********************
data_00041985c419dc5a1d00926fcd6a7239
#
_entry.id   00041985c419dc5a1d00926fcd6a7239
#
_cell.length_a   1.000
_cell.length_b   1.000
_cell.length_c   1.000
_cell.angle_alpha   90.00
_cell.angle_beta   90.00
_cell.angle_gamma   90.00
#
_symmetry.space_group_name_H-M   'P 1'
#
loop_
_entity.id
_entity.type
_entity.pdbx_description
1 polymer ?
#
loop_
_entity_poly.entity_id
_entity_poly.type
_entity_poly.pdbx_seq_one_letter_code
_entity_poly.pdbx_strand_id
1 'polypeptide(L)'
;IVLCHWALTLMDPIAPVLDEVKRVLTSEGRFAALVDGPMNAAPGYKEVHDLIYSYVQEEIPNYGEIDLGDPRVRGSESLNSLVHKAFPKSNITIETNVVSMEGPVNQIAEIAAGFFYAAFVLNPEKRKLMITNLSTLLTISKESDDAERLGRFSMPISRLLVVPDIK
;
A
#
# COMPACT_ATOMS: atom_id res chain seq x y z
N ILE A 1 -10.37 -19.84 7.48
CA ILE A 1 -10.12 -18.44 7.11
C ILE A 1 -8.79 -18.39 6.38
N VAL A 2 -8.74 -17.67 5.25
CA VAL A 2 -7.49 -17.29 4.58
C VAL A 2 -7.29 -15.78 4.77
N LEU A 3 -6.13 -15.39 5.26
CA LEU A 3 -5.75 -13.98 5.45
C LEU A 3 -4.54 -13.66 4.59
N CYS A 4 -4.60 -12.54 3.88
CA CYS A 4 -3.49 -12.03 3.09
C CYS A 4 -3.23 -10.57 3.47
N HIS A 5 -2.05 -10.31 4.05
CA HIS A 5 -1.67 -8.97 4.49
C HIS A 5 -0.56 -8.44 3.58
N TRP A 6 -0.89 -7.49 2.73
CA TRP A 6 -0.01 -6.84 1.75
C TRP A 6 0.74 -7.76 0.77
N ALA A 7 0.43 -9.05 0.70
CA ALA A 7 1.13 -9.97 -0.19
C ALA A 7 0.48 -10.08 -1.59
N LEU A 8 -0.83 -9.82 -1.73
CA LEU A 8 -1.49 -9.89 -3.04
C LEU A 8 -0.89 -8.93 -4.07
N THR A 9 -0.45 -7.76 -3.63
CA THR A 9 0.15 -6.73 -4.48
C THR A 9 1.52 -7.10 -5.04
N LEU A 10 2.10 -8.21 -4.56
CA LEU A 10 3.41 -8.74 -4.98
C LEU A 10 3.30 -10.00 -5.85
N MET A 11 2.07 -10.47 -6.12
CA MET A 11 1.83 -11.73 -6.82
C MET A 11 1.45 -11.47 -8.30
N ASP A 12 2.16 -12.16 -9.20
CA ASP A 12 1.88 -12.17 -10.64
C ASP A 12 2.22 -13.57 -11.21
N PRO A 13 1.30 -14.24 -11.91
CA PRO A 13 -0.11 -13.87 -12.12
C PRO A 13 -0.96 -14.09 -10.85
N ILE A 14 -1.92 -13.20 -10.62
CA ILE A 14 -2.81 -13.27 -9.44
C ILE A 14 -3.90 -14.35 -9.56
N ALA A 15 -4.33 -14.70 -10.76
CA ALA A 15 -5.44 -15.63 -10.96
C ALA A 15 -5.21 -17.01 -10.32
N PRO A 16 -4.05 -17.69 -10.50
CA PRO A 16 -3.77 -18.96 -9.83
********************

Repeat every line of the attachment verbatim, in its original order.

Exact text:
data_00041985c419dc5a1d00926fcd6a7239
#
_entry.id   00041985c419dc5a1d00926fcd6a7239
#
_cell.length_a   1.000
_cell.length_b   1.000
_cell.length_c   1.000
_cell.angle_alpha   90.00
_cell.angle_beta   90.00
_cell.angle_gamma   90.00
#
_symmetry.space_group_name_H-M   'P 1'
#
loop_
_entity.id
_entity.type
_entity.pdbx_description
1 polymer ?
#
loop_
_entity_poly.entity_id
_entity_poly.type
_entity_poly.pdbx_seq_one_letter_code
_entity_poly.pdbx_strand_id
1 'polypeptide(L)'
;IVLCHWALTLMDPIAPVLDEVKRVLTSEGRFAALVDGPMNAAPGYKEVHDLIYSYVQEEIPNYGEIDLGDPRVRGSESLNSLVHKAFPKSNITIETNVVSMEGPVNQIAEIAAGFFYAAFVLNPEKRKLMITNLSTLLTISKESDDAERLGRFSMPISRLLVVPDIK
;
A
#
# COMPACT_ATOMS: atom_id res chain seq x y z
N ILE A 1 -10.37 -19.84 7.48
CA ILE A 1 -10.12 -18.44 7.11
C ILE A 1 -8.79 -18.39 6.38
N VAL A 2 -8.74 -17.67 5.25
CA VAL A 2 -7.49 -17.29 4.58
C VAL A 2 -7.29 -15.78 4.77
N LEU A 3 -6.13 -15.39 5.26
CA LEU A 3 -5.75 -13.98 5.45
C LEU A 3 -4.54 -13.66 4.59
N CYS A 4 -4.60 -12.54 3.88
CA CYS A 4 -3.49 -12.03 3.09
C CYS A 4 -3.23 -10.57 3.47
N HIS A 5 -2.05 -10.31 4.05
CA HIS A 5 -1.67 -8.97 4.49
C HIS A 5 -0.56 -8.44 3.58
N TRP A 6 -0.89 -7.49 2.73
CA TRP A 6 -0.01 -6.84 1.75
C TRP A 6 0.74 -7.76 0.77
N ALA A 7 0.43 -9.05 0.70
CA ALA A 7 1.13 -9.97 -0.19
C ALA A 7 0.48 -10.08 -1.59
N LEU A 8 -0.83 -9.82 -1.73
CA LEU A 8 -1.49 -9.89 -3.04
C LEU A 8 -0.89 -8.93 -4.07
N THR A 9 -0.45 -7.76 -3.63
CA THR A 9 0.15 -6.73 -4.48
C THR A 9 1.52 -7.10 -5.04
N LEU A 10 2.10 -8.21 -4.56
CA LEU A 10 3.41 -8.74 -4.98
C LEU A 10 3.30 -10.00 -5.85
N MET A 11 2.07 -10.47 -6.12
CA MET A 11 1.83 -11.73 -6.82
C MET A 11 1.45 -11.47 -8.30
N ASP A 12 2.16 -12.16 -9.20
CA ASP A 12 1.88 -12.17 -10.64
C ASP A 12 2.22 -13.57 -11.21
N PRO A 13 1.30 -14.24 -11.91
CA PRO A 13 -0.11 -13.87 -12.12
C PRO A 13 -0.96 -14.09 -10.85
N ILE A 14 -1.92 -13.20 -10.62
CA ILE A 14 -2.81 -13.27 -9.44
C ILE A 14 -3.90 -14.35 -9.56
N ALA A 15 -4.33 -14.70 -10.76
CA ALA A 15 -5.44 -15.63 -10.96
C ALA A 15 -5.21 -17.01 -10.32
N PRO A 16 -4.05 -17.69 -10.50
CA PRO A 16 -3.77 -18.96 -9.83